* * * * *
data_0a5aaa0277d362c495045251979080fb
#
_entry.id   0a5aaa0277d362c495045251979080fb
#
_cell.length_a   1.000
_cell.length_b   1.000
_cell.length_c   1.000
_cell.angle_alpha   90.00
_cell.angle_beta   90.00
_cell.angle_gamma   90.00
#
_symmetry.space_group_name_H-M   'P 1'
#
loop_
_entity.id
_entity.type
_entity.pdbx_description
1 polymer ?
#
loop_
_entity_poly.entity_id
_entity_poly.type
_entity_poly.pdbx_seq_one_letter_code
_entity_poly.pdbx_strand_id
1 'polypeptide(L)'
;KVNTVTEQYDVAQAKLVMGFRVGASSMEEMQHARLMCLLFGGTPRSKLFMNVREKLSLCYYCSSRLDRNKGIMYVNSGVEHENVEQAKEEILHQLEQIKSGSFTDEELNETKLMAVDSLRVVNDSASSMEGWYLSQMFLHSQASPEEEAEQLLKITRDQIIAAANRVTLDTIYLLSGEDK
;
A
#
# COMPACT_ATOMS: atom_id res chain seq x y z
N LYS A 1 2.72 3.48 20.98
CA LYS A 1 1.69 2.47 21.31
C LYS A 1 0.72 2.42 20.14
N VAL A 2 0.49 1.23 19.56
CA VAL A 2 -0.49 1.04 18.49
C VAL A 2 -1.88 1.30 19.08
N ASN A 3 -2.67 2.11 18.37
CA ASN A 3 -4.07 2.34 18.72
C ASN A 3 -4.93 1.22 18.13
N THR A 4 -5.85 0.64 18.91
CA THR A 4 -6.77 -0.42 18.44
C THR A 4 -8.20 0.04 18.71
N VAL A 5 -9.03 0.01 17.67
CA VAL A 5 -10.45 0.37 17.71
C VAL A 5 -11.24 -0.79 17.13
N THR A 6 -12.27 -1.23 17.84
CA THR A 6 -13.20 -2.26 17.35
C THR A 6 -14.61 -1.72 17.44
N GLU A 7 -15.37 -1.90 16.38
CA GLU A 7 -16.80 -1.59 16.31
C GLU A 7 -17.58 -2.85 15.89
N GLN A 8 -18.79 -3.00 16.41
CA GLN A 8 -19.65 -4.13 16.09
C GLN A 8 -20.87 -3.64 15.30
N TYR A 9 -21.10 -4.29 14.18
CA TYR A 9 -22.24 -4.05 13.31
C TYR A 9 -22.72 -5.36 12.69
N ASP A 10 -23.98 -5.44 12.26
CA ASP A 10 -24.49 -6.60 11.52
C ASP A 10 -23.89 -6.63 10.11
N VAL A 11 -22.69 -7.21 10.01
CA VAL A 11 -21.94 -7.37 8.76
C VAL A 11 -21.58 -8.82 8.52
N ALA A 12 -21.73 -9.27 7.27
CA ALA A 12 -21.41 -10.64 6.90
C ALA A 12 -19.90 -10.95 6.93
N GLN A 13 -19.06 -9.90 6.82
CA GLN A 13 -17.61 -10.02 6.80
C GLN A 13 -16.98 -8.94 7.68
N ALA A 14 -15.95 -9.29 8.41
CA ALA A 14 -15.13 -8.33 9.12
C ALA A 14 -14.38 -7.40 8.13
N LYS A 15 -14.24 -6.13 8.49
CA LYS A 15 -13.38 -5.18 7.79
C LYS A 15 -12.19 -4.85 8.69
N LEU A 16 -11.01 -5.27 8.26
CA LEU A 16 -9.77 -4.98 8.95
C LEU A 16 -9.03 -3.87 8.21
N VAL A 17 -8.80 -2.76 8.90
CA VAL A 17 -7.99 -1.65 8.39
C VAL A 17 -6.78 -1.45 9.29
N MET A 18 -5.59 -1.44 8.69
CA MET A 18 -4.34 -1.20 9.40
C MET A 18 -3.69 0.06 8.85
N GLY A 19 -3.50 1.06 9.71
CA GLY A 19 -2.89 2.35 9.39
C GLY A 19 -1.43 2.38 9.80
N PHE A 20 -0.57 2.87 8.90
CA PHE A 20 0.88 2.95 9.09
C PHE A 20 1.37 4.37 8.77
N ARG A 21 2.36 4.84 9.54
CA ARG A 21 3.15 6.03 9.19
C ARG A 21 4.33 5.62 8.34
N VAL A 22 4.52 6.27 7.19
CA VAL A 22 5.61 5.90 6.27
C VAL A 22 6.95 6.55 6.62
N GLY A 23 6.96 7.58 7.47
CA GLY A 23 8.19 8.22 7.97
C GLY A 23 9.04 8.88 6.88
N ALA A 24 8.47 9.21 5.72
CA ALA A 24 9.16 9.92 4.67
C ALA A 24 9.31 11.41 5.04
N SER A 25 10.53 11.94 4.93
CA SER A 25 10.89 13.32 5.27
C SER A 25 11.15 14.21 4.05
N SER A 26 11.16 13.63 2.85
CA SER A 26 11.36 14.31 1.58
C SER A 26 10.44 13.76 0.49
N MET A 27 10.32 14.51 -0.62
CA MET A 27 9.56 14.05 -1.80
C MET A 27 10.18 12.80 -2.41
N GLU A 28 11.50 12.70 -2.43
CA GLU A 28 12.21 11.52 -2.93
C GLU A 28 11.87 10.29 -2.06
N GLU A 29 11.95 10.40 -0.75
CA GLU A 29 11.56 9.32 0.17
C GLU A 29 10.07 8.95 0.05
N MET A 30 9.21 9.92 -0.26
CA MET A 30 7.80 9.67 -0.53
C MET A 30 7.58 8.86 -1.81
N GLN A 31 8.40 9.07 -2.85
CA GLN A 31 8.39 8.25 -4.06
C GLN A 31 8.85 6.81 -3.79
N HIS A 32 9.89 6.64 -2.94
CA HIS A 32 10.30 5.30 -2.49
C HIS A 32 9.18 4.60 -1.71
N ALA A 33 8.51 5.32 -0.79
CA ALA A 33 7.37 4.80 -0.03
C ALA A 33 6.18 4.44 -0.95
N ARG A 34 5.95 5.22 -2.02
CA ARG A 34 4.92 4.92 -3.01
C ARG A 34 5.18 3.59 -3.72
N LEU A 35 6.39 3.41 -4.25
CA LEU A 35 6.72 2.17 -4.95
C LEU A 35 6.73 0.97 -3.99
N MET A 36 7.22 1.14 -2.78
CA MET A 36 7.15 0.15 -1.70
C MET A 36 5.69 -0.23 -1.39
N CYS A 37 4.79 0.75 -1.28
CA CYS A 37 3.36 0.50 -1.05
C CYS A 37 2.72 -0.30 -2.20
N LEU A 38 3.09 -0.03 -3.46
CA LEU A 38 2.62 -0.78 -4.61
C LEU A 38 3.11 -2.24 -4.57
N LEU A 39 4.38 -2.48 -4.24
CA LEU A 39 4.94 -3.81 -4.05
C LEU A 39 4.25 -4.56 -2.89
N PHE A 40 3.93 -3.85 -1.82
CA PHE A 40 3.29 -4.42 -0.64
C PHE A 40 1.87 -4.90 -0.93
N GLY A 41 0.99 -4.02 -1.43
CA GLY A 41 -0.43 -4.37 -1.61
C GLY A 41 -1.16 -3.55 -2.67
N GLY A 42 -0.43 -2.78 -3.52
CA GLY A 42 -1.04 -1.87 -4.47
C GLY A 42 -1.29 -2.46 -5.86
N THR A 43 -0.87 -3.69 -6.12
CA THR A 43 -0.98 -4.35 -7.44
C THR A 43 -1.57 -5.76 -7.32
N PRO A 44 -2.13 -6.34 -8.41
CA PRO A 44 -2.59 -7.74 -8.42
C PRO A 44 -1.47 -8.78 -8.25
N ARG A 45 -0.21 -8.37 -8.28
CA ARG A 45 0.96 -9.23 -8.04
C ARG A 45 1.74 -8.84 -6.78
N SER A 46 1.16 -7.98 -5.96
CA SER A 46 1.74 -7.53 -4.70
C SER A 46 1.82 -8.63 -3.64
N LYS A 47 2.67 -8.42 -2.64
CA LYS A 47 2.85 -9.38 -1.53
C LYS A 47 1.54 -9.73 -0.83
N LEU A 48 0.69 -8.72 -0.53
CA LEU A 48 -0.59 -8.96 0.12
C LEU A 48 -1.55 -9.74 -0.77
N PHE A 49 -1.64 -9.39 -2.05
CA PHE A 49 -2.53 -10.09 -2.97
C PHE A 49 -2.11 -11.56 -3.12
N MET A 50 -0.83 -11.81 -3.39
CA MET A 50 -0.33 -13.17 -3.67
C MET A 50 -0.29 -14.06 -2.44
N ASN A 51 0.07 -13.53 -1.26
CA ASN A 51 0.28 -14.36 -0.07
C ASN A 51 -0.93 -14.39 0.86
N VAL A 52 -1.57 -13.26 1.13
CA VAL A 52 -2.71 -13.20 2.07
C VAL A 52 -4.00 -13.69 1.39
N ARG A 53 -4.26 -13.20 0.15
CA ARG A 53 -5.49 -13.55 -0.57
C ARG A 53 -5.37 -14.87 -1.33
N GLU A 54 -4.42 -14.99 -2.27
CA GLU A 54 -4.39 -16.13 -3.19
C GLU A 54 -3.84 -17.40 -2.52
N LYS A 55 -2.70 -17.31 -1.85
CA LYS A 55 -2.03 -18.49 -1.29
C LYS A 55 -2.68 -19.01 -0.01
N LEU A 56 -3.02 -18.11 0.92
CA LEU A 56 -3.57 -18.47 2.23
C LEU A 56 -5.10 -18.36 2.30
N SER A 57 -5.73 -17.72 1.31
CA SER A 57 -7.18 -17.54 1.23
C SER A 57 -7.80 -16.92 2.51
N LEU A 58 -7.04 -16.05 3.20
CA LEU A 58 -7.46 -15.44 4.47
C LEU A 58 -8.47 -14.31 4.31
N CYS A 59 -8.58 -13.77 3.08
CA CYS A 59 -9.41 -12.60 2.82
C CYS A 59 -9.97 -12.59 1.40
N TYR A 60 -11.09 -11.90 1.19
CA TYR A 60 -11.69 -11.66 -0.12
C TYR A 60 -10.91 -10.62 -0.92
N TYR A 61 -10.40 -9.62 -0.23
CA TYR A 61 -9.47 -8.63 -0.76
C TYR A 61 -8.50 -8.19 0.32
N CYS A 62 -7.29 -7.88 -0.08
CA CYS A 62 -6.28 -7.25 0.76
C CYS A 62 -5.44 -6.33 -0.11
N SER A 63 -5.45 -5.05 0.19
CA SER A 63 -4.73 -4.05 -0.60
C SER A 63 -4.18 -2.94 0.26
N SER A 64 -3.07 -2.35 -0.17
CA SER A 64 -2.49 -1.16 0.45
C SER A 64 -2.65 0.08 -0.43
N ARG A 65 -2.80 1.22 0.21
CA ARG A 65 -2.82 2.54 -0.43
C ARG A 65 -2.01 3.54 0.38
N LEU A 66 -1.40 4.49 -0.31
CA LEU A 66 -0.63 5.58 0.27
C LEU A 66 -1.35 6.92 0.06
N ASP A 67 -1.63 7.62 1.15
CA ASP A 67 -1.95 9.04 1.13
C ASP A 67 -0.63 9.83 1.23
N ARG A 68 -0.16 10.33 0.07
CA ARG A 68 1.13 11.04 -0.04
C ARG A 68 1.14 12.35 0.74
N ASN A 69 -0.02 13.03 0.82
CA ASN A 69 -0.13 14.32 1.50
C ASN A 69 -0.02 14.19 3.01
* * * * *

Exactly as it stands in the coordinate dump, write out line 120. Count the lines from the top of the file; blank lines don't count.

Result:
C MET A 30 7.58 8.86 -1.81